This week I finished the inside joints by sanding them down so that they can be glued. I also sanded down the bow and stern so the sharp edges are rounded. The next step was to glue in the supporting ribs. This will of course strengthen the boat and help it keep its shape. They will also be used to connect the doors for the layout blind cover. The ribs were cut so that they are flush with the foam I will use for flotation. I glued these pieces of foam in place. This week I’ll cut out and glue into place the false floor that covers and protects the flotation foam. I’ll also work on the connectors that will hold the layout blind doors in place.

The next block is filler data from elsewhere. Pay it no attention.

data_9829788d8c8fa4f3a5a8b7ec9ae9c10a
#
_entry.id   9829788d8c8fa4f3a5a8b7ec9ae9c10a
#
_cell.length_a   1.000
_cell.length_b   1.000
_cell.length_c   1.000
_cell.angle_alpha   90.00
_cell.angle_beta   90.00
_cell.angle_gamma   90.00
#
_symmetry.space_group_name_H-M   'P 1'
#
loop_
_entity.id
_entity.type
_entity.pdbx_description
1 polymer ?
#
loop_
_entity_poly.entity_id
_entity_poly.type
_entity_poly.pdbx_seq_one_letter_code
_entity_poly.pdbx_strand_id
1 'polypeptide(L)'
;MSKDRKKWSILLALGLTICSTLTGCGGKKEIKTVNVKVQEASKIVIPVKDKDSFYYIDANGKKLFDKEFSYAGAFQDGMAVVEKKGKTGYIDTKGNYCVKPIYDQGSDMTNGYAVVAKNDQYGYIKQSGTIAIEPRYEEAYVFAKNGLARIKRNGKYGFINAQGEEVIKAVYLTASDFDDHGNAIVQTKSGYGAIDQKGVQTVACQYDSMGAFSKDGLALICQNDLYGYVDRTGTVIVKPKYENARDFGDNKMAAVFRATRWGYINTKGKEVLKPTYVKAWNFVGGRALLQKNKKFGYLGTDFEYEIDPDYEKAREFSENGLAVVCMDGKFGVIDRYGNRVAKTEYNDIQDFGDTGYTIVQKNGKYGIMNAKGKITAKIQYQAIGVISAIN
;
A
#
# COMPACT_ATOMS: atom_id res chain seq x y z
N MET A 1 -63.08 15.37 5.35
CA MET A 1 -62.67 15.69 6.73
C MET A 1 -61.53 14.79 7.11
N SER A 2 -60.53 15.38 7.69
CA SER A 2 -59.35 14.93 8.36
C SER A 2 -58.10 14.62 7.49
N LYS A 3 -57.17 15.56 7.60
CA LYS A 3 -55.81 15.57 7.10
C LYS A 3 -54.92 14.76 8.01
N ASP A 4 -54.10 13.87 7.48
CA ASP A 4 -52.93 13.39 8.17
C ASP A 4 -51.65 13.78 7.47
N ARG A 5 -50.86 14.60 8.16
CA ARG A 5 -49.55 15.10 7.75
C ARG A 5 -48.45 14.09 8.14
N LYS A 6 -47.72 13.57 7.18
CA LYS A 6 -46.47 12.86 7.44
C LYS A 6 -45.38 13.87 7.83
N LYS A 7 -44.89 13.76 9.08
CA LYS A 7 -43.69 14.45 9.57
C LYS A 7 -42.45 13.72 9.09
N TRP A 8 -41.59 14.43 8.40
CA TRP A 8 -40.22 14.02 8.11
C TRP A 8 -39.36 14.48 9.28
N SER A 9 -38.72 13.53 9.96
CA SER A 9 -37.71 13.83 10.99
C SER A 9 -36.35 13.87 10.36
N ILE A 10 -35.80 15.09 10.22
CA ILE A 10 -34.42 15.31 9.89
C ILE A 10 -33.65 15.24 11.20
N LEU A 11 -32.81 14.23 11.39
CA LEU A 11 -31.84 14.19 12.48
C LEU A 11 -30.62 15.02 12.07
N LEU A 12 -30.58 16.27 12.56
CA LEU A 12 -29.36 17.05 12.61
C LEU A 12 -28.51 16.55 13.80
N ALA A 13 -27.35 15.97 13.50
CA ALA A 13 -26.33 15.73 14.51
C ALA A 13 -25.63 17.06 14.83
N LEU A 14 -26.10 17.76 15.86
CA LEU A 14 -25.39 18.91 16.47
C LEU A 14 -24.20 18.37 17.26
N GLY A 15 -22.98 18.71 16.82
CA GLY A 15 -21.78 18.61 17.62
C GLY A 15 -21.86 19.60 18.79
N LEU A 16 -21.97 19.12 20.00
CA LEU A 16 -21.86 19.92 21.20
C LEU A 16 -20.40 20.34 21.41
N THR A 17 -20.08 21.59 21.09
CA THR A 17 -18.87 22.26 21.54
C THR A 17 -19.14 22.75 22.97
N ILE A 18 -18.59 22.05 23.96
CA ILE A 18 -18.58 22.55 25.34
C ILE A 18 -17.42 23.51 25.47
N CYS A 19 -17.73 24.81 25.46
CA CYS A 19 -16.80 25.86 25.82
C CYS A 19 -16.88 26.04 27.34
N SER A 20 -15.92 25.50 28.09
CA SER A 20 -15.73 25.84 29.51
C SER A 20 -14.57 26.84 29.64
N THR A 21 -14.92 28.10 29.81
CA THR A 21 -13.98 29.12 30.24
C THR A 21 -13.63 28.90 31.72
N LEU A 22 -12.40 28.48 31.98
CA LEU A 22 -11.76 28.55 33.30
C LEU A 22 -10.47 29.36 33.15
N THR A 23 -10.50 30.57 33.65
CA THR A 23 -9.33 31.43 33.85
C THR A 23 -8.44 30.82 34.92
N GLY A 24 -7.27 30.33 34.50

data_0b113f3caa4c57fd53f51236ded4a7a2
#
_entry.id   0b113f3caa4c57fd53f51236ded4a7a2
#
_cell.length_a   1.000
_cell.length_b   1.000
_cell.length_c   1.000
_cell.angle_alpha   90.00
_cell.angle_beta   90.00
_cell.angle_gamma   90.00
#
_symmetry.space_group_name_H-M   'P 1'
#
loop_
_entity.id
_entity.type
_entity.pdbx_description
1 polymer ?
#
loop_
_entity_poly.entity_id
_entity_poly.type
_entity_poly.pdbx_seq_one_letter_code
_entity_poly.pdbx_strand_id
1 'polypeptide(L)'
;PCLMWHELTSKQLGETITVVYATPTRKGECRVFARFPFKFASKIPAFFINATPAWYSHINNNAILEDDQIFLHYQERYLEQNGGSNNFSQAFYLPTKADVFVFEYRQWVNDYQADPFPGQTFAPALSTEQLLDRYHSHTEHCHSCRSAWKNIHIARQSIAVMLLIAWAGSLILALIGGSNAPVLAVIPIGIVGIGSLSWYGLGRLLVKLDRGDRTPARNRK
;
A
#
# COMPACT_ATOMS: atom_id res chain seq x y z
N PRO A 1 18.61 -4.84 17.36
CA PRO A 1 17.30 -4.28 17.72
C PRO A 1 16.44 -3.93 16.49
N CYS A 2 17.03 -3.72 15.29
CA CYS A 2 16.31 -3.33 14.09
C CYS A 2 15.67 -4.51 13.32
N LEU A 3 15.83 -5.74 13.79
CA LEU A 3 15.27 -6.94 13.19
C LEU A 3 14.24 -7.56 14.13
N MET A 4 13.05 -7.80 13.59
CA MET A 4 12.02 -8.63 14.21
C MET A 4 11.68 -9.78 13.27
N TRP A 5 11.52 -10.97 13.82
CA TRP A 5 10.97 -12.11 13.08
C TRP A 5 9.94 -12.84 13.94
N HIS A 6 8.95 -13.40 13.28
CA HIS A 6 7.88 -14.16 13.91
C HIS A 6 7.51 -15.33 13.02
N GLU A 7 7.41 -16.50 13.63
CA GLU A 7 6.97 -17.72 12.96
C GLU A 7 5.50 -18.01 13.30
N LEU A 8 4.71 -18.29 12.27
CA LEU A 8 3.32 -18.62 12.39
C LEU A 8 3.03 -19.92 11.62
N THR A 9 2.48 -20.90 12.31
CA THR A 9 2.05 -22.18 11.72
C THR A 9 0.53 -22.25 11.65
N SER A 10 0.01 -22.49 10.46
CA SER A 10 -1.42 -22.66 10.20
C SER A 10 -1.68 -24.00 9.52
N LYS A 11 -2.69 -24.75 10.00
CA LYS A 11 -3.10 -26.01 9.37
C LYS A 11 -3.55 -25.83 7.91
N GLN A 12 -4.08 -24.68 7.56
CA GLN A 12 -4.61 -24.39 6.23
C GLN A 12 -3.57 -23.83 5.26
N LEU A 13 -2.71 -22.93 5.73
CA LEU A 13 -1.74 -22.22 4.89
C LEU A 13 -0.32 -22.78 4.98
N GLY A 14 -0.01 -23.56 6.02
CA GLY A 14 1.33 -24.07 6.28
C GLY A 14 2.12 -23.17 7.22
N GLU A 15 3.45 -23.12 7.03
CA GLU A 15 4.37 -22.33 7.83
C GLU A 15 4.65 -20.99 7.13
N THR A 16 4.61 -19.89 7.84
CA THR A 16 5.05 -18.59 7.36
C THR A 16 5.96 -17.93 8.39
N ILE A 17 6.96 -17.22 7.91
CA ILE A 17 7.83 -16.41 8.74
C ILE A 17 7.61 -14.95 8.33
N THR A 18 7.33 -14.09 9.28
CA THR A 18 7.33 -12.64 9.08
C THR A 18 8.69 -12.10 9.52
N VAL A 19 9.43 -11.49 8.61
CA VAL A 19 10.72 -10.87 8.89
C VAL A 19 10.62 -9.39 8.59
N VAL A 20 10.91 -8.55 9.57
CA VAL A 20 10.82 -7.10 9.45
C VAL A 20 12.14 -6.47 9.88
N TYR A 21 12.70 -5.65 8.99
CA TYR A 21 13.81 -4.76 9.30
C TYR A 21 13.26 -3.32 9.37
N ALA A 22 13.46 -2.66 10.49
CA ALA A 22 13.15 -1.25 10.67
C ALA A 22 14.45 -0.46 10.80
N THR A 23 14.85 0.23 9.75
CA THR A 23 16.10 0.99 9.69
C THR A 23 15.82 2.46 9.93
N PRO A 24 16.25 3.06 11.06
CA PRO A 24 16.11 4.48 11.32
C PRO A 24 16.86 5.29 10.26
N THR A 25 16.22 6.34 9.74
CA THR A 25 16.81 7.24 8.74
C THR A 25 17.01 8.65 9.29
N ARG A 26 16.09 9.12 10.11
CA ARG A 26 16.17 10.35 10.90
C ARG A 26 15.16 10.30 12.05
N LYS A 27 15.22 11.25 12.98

Over the last couple of years, I have gotten into duck hunting. There is something about the water, birds, and the variety that both bring to the hunting experience that I have really come to appreciate. You get to pull the trigger more than once and it is certainly a challenge and humbling experience. I’ve heard a lot of waterfowl hunters say they are more bird watchers than hunters and that has certainly become true in my life. While you don’t have to hunt waterfowl over water to have success I find that water brings more beauty to the experiences. I had a lot of fun building my last boat and I knew that I wanted to build another boat if I had a chance. This is my chance. On my last boat I used the a design a friend made. This time I have created my own design. Obviously, the design is not that original or unique. You can do a simple search on the web and find plenty of boats that will look similar to mine. The main concerns I had for the boat were stability, size, and concealment. I wanted the boat to be stable and safe in the water. I wanted the boat to easily hold me and my gear and yet allow for one man to move it around. Finally, when I’m out hunting you need to conceal yourself and so I wanted to basically be able to turn the boat into a layout blind. […]